In recent years, the “endowment model” of investing has been seen as the “gold standard” of institutional investment practice. In practice, few institutional allocators have the resources and access required to invest in the same way as the largest university endowments. Moreover, in recent years, the investment returns that the leading endowments have achieved are not much higher than outcomes available from much simpler, liquid, and transparent portfolios, leading some to question whether the ongoing surge of assets toward this investment style is impairing its potency. At Atlas, we believe that we can generate returns competitive to endowment model outcomes with a much more cost-effective, liquid, and understandable investment strategy.
The “endowment model” philosophy boils down to these primary characteristics
- Heavy reliance on two return sources: equity beta and illiquidity
- Strong focus on external manager access and selection
The success of early adopters such as Yale has generated many copycats! Yale University has earned an enviable annual return of 13%+ since 1985. In contrast, the average/median institutions’ return is closer to 70/30 simple stock/bond portfolio. In fact, in the ten years through 2020, a simple index portfolio with 70% in global equities and 30% in US core fixed income would have had a higher return than three-fourths of the university endowments which report to NACUBO.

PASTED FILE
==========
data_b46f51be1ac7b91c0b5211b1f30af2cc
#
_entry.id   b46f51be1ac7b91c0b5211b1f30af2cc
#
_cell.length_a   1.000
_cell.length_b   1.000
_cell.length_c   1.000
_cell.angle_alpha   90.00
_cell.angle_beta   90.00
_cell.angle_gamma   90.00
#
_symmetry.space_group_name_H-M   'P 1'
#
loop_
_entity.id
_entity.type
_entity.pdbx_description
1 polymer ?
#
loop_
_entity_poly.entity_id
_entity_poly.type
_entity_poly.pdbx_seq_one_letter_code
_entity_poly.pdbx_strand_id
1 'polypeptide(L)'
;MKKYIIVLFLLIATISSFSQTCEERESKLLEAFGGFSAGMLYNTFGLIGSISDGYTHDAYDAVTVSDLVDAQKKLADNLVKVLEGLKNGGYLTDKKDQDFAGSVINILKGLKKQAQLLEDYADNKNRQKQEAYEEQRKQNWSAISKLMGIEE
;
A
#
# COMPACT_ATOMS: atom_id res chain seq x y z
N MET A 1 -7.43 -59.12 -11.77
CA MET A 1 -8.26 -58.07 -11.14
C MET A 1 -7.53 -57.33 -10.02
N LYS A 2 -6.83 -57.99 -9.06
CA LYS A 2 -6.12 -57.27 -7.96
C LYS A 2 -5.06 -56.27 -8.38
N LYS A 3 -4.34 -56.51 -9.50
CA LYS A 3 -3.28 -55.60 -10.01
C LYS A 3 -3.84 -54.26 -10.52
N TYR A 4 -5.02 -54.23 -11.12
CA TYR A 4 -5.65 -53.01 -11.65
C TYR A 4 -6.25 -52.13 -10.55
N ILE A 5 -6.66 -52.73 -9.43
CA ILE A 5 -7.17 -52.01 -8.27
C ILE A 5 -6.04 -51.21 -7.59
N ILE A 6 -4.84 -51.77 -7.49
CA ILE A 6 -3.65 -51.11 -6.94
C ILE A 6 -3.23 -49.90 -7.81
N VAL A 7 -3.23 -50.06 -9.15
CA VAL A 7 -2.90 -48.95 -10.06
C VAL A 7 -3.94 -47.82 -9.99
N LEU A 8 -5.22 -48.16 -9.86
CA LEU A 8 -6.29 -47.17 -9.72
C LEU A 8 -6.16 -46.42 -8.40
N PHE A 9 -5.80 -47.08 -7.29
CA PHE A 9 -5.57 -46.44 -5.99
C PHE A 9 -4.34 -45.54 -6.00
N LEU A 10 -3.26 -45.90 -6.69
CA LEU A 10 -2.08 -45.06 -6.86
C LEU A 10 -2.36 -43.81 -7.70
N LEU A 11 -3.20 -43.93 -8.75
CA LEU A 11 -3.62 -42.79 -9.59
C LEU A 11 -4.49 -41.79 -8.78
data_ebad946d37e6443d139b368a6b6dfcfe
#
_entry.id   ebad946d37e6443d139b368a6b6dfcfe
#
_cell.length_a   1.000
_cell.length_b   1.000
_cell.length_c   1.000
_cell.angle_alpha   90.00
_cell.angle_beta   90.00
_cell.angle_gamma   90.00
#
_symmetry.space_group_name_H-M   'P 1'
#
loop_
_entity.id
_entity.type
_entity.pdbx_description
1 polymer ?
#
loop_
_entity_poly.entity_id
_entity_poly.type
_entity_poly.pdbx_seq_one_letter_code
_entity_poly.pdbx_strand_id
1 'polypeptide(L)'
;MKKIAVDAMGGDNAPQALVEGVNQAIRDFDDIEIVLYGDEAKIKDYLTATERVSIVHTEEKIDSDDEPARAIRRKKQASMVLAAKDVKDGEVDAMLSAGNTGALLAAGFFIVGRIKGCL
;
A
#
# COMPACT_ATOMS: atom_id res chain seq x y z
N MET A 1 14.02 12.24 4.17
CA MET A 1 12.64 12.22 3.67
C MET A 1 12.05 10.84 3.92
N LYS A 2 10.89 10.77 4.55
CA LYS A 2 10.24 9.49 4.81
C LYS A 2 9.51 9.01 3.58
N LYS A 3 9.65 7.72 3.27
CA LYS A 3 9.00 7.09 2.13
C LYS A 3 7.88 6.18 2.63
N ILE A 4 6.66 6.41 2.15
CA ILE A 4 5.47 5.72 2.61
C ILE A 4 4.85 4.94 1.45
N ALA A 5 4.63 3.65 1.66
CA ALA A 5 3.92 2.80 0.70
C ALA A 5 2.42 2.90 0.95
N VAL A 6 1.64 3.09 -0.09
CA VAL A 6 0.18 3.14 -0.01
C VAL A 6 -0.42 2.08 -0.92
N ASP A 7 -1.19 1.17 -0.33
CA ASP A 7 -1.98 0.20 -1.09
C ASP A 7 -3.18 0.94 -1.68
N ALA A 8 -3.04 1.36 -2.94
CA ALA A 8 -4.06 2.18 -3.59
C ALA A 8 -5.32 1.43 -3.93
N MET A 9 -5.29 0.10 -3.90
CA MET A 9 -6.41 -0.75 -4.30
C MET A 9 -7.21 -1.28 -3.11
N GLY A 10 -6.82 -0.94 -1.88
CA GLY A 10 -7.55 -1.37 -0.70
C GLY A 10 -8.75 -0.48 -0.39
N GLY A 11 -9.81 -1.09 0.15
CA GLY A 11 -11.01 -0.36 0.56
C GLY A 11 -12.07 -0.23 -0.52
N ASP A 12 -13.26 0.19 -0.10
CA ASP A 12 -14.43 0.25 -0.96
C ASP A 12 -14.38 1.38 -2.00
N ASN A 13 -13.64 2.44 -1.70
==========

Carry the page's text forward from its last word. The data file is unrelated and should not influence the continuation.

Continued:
A key drawback of the endowment model is the large proportion of assets in illiquid investments limits flexibility to manage the asset allocation. Atas Capital believes that asset allocation remains the most promising underexploited approach to improve portfolio outcomes. Innovations such as ETFs and increasing granularity of available index funds make implementation of a flexible effective allocation strategy more cost-effective than even a decade ago.
Our asset allocation decisions are based upon the most widely researched factors:
- Value: Is the relationship of price to underlying fundamental information favorable? In other words, what investment return is reasonable to expect given the price being paid?
- Risk: How much risk of loss does this asset present?
- Sentiment: Has the price been rising?
Further, we evaluate these characteristics in two ways:
- Relative: Within the same asset class – for instance comparing value of US equities to Emerging Market equities
- Absolute: An asset relative to its own history – for instance comparing the current P/E ratio of US equities to the prior distribution of P/E ratios for US equities
In addition, At Atlas, we maintain an extensive database of global economic information. This knowledge of where we are in the economic cycle also informs our allocation choices. For more information, please refer to Markets and the Economy.